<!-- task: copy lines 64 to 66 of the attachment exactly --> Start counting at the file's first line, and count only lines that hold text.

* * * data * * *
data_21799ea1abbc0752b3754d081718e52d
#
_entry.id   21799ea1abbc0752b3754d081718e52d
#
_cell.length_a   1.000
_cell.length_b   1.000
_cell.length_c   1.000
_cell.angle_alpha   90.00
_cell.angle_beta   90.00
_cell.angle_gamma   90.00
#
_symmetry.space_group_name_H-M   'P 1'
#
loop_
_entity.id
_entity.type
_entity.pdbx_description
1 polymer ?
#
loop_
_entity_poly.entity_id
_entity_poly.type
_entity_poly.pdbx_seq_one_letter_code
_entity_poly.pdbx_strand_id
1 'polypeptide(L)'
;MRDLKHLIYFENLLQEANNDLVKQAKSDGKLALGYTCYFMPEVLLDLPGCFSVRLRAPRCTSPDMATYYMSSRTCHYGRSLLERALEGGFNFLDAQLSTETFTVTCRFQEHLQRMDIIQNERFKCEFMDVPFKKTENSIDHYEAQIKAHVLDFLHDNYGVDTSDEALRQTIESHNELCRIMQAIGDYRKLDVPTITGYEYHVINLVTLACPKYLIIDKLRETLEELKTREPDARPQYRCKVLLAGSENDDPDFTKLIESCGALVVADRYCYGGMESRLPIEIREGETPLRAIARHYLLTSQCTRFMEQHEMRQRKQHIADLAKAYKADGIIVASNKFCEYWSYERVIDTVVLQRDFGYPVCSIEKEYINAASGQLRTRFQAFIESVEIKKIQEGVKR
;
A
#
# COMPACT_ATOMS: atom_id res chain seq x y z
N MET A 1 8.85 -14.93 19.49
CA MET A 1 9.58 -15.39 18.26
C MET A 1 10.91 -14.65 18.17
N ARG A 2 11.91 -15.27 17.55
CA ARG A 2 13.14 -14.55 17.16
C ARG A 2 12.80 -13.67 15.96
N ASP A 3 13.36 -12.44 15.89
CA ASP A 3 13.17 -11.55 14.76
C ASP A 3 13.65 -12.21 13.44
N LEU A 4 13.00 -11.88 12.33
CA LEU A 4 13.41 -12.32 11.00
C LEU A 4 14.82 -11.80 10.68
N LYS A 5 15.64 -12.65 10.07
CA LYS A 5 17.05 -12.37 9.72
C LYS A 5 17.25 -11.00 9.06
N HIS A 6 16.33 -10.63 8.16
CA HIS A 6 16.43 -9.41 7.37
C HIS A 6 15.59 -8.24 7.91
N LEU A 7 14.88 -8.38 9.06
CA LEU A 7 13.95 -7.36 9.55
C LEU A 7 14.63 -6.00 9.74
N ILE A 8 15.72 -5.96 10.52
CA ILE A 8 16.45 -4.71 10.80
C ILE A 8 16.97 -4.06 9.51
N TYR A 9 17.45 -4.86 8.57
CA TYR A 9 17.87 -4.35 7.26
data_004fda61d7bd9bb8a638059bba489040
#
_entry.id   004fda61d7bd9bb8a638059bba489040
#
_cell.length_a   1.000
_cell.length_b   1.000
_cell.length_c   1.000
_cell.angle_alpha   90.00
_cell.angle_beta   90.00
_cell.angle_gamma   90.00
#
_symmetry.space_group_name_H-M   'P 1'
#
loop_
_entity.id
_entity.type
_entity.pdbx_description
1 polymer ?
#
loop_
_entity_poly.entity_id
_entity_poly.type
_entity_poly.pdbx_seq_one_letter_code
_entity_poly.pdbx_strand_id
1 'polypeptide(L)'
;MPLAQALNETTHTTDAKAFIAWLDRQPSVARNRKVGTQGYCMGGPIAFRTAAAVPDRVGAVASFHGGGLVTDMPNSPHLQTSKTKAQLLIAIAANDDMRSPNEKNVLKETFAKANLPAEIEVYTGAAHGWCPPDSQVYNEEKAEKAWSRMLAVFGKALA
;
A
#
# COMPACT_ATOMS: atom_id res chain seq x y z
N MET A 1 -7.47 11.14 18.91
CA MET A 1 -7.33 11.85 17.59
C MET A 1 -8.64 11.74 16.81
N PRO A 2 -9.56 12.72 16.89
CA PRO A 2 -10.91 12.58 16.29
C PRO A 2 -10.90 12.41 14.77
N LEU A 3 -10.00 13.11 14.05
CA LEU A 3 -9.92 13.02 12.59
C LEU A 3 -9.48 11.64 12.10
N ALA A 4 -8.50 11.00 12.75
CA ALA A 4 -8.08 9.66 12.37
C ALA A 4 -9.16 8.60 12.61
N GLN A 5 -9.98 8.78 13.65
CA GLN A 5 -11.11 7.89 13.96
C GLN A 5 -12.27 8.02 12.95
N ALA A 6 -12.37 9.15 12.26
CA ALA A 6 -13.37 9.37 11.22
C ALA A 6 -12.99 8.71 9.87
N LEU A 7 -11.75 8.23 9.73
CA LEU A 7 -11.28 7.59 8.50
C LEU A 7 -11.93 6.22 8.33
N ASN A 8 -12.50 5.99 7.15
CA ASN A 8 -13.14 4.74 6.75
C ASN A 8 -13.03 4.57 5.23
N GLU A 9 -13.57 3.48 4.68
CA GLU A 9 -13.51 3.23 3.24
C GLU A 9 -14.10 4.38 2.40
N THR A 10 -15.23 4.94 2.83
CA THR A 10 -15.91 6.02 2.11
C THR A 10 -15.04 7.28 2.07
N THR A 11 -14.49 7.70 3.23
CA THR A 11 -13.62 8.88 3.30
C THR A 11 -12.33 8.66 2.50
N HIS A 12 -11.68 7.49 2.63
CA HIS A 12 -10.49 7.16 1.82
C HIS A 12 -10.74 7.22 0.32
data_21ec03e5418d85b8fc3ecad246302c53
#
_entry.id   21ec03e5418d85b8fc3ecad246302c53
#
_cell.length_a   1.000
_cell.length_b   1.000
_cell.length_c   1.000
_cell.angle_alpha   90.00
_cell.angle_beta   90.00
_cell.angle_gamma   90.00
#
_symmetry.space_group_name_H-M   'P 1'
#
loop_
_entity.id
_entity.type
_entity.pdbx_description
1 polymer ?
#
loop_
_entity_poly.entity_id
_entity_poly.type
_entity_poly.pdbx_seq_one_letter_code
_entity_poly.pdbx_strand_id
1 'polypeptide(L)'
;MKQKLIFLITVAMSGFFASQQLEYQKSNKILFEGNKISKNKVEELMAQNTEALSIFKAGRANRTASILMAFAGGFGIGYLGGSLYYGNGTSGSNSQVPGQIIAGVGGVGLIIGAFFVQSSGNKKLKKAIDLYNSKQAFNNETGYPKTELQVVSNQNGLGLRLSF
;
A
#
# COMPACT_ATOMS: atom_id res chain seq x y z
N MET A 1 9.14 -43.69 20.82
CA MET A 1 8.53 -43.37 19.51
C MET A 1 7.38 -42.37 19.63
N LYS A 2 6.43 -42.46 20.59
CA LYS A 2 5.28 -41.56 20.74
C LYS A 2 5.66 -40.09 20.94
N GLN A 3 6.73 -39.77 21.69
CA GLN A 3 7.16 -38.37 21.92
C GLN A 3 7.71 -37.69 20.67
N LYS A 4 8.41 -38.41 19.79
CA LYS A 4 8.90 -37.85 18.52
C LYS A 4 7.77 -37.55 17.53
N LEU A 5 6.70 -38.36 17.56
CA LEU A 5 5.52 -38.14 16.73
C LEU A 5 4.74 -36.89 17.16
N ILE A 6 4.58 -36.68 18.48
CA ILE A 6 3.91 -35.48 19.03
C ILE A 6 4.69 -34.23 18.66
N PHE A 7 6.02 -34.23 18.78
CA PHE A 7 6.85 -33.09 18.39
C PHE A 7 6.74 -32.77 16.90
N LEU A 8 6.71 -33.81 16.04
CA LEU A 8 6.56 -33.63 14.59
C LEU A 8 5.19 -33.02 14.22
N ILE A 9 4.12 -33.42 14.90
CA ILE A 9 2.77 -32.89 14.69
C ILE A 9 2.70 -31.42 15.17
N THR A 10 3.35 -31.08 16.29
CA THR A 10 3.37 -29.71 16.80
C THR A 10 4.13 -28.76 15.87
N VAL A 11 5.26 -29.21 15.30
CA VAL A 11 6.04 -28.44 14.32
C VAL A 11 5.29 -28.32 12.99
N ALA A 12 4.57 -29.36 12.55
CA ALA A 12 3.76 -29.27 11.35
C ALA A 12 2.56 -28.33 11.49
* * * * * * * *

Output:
_cell.angle_alpha   90.00
_cell.angle_beta   90.00
_cell.angle_gamma   90.00